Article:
Keep out of the reach of children. This medicine can be abused. Keep your medicine in a safe place to protect it from theft. Do not share this medicine with anyone. Selling or giving away this medicine is dangerous and is against the law.
Store at room temperature between 15 and 30 degrees C (59 and 86 degrees F). Keep container tightly closed.
This medicine may cause harm and death if it is taken by other adults, children, or pets. Return medicine that has not been used to an official disposal site. Contact the DEA at 1-800-882-9539 or your city/county government to find a site. If you cannot return the medicine, flush it down the toilet. Do not use the medicine after the expiration date.
What should I tell my health care provider before I take this medicine?
They need to know if you have any of these conditions:
drug abuse or addiction
history of irregular heartbeat
if you often drink alcohol
low blood pressure
lung or breathing disease, like asthma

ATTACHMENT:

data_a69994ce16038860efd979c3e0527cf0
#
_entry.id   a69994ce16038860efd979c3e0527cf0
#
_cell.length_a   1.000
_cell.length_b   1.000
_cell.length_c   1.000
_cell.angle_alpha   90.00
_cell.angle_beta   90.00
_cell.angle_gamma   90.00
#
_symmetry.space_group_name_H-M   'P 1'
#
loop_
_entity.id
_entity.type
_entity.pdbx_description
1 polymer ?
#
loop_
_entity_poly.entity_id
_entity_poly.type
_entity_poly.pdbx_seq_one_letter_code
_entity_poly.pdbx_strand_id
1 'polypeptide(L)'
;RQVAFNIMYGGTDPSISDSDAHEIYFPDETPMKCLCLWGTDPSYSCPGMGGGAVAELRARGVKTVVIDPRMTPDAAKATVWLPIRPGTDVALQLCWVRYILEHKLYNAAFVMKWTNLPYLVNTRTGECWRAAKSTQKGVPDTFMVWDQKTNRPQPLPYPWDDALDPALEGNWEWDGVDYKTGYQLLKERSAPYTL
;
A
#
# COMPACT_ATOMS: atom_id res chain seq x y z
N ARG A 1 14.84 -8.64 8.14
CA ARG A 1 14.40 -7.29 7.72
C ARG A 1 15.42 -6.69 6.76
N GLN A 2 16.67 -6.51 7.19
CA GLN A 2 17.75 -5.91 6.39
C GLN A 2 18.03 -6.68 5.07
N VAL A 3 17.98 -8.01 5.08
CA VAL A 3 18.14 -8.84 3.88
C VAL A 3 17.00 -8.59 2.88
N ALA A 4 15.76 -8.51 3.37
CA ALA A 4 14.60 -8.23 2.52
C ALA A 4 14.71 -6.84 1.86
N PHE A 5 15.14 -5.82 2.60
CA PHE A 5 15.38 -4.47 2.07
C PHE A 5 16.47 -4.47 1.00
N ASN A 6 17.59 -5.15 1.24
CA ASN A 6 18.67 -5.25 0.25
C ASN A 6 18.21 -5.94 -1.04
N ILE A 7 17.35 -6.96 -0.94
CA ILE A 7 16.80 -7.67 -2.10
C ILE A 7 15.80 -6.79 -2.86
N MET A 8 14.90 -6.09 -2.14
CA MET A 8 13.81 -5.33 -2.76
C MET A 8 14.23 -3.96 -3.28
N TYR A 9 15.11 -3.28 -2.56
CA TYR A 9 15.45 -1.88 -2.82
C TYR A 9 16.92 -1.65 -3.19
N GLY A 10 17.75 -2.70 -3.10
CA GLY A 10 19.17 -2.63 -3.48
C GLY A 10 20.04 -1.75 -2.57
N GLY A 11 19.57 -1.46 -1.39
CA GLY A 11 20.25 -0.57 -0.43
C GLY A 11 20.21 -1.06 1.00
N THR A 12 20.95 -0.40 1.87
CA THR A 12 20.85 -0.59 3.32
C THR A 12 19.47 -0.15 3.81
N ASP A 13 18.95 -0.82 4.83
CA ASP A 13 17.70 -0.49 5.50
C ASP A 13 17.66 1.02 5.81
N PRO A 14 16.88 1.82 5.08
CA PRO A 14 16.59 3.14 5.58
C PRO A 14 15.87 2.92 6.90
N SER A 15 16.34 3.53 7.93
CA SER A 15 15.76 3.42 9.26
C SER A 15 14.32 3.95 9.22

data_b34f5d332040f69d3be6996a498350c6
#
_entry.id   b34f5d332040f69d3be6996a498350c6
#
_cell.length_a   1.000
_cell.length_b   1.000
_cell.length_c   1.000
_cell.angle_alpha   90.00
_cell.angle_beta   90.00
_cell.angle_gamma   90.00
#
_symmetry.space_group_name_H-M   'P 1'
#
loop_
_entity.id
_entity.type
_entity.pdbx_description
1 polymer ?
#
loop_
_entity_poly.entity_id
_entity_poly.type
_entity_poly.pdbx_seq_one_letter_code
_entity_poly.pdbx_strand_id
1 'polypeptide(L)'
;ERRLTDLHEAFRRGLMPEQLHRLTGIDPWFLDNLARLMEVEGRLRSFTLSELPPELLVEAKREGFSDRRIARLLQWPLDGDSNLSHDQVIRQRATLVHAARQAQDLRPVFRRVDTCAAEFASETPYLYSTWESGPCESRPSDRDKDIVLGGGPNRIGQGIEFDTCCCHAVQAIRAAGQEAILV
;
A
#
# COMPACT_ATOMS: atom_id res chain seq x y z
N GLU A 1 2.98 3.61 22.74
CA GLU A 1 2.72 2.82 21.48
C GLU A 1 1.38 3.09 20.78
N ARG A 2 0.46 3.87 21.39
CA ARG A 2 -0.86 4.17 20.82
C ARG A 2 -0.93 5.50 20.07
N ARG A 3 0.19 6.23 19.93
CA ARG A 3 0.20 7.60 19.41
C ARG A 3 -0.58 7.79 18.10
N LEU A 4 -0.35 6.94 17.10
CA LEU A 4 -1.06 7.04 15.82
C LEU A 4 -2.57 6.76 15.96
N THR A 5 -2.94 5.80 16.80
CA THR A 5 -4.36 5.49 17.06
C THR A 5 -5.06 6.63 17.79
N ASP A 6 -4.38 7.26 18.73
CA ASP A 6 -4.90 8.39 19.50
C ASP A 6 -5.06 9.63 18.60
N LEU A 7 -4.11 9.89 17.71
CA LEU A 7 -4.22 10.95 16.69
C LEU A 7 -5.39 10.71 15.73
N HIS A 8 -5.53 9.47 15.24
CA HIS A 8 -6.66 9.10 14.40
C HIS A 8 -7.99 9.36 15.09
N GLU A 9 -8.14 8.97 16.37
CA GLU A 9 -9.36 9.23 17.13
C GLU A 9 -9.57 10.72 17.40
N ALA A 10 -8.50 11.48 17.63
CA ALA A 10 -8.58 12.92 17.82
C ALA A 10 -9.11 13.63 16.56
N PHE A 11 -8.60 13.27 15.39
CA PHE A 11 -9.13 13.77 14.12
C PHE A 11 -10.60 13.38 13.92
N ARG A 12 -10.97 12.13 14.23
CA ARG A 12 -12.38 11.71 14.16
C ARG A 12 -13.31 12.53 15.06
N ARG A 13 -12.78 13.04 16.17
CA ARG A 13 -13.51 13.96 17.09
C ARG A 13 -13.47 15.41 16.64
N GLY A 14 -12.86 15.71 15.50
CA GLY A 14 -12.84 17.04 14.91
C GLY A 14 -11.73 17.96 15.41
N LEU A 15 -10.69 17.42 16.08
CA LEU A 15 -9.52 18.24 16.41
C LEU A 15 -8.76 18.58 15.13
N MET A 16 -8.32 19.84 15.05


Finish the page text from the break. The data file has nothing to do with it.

stomach or intestine problems
an unusual or allergic reaction to methadone, other opioid analgesics, other medicines, foods, dyes, or preservatives
pregnant or trying to get pregnant
What should I watch for while using this medicine?
Tell your health care provider if your pain does not go away, if it gets worse, or if you have new or a different type of pain. You may develop tolerance to this drug. Tolerance means that you will need a higher dose of the drug for pain relief. Tolerance is normal and is expected if you take this drug for a long time.
There are different types of narcotic drugs (opioids) for pain. If you take more than one type at the same time, you may have more side effects. Give your health care provider a list of all drugs you use. He or she will tell you how much drug to take. Do not take more drug than directed. Get emergency help right away if you have problems breathing.